MAC Media Day: Commissioner talks cross-conference student attendance


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DETROIT – Jon Steinbrecher, the Mid-American Conference's top official, weighed in Wednesday on the league's most foreboding issue during MAC Football Media Day at Ford Field: Student attendance at home games.

For Central Michigan University, the topic has been a point of constant debate in recent years.

"Quite frankly, we are in a different era (of college football)," Steinbrecher said. "We make the at-home experience so good. With what you can see on TV, sometimes it's warmer and dryer than what you can see sitting in the stands."

Steinbrecher pointed to advancements in infrastructure as one of the avenues member schools can use to drive attendance numbers back to the desired level.

"We need to look at what we can do with our facilities and such," he said. "Can we upgrade our facilities in such a way (that it benefits the conference)? It is a topic our folks are spending an enormous amount of time on. I don't think there is any one answer. The answer is going to be different at every institution."

At CMU, Athletics is slated to receive $18.5 million of general fund money toward its $25.5 million budget. That figure is up  nearly $1 million from last year’s $24.8 million budget for CMU Athletics.

Meanwhile, students accounted for no more than 30 percent of the total paid attendance in a single game during the 2013 season. Student attendance at CMU home games plummeted as the year went on.

Dave Heeke, CMU's athletic director, told Central Michigan Life in March that the department's top priority when it comes to attendance is meeting the NCAA Division I standard – averaging at least 15,000 in actual or paid attendance for all home football games on a two-year rolling basis.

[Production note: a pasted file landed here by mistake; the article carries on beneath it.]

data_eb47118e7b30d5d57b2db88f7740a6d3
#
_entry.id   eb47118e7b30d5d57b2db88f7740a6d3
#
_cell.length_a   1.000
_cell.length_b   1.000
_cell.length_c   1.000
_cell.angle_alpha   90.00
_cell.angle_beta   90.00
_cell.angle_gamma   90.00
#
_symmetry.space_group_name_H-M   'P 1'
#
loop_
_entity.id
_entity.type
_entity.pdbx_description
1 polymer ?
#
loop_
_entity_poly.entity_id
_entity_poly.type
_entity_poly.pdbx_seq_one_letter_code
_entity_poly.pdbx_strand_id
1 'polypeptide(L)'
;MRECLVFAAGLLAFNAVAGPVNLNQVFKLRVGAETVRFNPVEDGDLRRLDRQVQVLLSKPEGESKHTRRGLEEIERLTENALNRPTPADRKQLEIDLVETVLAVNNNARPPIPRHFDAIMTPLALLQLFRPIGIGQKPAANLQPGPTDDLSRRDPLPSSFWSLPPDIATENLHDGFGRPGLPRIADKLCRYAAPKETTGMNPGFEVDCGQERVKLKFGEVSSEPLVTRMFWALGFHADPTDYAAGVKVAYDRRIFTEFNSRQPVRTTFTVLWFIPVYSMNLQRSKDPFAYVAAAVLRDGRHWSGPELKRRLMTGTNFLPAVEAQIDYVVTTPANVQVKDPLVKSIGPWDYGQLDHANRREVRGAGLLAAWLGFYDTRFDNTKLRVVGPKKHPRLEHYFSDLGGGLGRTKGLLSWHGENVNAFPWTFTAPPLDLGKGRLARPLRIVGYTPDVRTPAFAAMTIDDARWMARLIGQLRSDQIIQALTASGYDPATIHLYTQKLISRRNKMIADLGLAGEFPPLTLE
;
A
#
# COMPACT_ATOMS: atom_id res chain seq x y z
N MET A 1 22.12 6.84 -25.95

"We can debate whether it’s an effective or appropriate rule mandated by the NCAA to be a Division I program, but it is one component that many institutions across the country have to wrestle with,” Heeke said. “Our feeling is, let’s make sure we don’t have to worry about that so our focus can be on trying to attract people to come to the game to build our fan base year-to-year, not just game-to-game or over one season.”

Adding to the stunted attendance at MAC games is the ongoing battle between the conference and national television companies regarding the broadcasting of weekday games. CMU has only one weekday game scheduled this fall – the season opener against Tennessee-Chattanooga at 7 p.m. on Thursday, Aug. 28 at Kelly/Shorts Stadium.

"We are evolving toward a point where every game will be available on some platform," Steinbrecher said. "We are three or four years away from everyone having smart TVs. That world is really changing. We are trying to take advantage, as a conference, of all the exposure vehicles that are available to us."

Check back with cm-life.com for more the 2014 fall football season.


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